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Create a module with one input and one output that behaves like a wire.

Unlike physical wires, wires (and other signals) in Verilog are directional. This means information flows in only one direction, from (usually one) source to the sinks (The source is also often called a driver that drives a value onto a wire). In a Verilog "continuous assignment" (assign left_side = right_side;), the value of the signal on the right side is driven onto the wire on the left side. The assignment is "continuous" because the assignment continues all the time even if the right side's value changes. A continuous assignment is not a one-time event.

The ports on a module also have a direction (usually input or output). An input port is driven by something from outside the module, while an output port drives something outside. When viewed from inside the module, an input port is a driver or source, while an output port is a sink.

The diagram below illustrates how each part of the circuit corresponds to each bit of Verilog code. The module and port declarations create the black portions of the circuit. Your task is to create a wire (in green) by adding an assign statement to connect in to out. The parts outside the box are not your concern, but you should know that your circuit is tested by connecting signals from our test harness to the ports on your top_module.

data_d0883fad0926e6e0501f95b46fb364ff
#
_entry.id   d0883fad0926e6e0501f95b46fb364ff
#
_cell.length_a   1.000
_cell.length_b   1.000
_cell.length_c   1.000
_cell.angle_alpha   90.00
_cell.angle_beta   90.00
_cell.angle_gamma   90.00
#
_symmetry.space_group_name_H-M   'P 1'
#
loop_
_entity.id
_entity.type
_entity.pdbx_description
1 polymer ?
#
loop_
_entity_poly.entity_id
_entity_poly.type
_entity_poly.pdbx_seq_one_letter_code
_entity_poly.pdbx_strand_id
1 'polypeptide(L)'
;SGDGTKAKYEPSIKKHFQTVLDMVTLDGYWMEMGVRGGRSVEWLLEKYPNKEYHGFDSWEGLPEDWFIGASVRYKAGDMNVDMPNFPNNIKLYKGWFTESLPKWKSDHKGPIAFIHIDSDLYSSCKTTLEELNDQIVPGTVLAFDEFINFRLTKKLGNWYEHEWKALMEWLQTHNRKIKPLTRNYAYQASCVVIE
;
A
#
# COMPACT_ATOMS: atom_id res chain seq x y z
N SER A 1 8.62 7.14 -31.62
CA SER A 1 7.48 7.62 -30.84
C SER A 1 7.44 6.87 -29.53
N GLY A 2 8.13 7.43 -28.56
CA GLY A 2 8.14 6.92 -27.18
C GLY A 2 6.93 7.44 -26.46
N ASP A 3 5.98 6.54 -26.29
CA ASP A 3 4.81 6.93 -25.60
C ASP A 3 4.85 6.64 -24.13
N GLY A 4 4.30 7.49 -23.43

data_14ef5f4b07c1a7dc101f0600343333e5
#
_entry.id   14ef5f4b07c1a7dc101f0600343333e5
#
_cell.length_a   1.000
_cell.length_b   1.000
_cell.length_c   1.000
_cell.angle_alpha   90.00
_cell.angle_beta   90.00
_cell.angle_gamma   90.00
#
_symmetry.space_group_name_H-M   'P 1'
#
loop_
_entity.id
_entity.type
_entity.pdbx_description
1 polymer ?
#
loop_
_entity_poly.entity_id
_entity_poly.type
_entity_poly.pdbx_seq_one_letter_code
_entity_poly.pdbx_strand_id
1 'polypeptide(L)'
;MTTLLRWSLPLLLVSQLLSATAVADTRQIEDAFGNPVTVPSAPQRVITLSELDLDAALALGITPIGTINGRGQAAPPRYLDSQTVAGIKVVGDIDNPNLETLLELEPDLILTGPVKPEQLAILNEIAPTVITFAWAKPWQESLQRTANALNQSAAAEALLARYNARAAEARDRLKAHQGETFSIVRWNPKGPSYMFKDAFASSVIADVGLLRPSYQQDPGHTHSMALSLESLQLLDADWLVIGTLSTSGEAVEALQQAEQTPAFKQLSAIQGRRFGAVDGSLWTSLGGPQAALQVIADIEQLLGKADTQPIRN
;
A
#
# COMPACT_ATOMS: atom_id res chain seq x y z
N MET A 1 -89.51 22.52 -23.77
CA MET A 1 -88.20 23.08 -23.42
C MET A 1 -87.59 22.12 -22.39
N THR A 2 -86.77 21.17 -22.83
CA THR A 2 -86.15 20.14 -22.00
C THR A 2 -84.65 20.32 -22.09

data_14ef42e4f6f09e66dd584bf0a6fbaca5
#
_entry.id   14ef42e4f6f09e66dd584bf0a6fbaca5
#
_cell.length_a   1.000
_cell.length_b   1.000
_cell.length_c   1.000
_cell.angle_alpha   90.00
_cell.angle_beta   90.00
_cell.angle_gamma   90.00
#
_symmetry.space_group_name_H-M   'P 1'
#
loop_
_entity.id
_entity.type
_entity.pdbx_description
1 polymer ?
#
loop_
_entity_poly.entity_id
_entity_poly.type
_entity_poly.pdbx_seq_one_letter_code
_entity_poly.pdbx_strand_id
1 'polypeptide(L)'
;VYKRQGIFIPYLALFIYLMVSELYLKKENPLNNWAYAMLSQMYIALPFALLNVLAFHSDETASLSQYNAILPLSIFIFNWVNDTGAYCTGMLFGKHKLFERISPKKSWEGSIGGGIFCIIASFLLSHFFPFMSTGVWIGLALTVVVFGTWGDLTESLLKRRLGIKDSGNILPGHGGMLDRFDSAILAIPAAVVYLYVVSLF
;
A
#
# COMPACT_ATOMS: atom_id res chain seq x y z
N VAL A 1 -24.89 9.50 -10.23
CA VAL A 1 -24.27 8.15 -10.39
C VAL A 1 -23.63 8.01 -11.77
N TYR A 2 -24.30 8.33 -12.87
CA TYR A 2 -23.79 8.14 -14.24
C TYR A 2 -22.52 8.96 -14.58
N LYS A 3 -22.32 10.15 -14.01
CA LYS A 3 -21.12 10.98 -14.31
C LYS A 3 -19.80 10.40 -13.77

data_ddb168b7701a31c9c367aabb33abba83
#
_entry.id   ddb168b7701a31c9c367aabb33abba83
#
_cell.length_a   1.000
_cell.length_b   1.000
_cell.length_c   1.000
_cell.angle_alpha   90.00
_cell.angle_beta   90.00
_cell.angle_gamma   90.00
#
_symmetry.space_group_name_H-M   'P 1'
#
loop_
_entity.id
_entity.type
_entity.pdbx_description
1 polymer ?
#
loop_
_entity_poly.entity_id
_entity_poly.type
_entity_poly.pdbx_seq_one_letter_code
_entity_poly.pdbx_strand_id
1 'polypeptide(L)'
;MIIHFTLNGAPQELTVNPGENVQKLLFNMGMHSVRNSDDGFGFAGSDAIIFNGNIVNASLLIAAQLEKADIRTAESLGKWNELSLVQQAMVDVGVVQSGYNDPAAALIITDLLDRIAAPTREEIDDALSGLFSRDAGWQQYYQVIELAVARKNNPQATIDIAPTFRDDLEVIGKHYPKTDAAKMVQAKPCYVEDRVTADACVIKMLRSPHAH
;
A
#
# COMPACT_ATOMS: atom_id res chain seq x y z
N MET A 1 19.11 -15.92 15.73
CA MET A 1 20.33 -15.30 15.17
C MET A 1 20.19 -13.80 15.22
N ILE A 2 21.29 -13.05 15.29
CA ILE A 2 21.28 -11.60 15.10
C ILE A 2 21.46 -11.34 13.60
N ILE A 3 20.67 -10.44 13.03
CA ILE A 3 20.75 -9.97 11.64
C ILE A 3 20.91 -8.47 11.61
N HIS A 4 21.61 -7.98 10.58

In addition to continuous assignments, Verilog has three other assignment types that are used in procedural blocks, two of which are synthesizable. We won't be using them until we start using procedural blocks.

Expected solution length: Around 1 line.

Module Declaration

module top_module( input in, output out );

A continuous assignment assigns the right side to the left side continuously, so any change to the RHS is immediately seen in the LHS.

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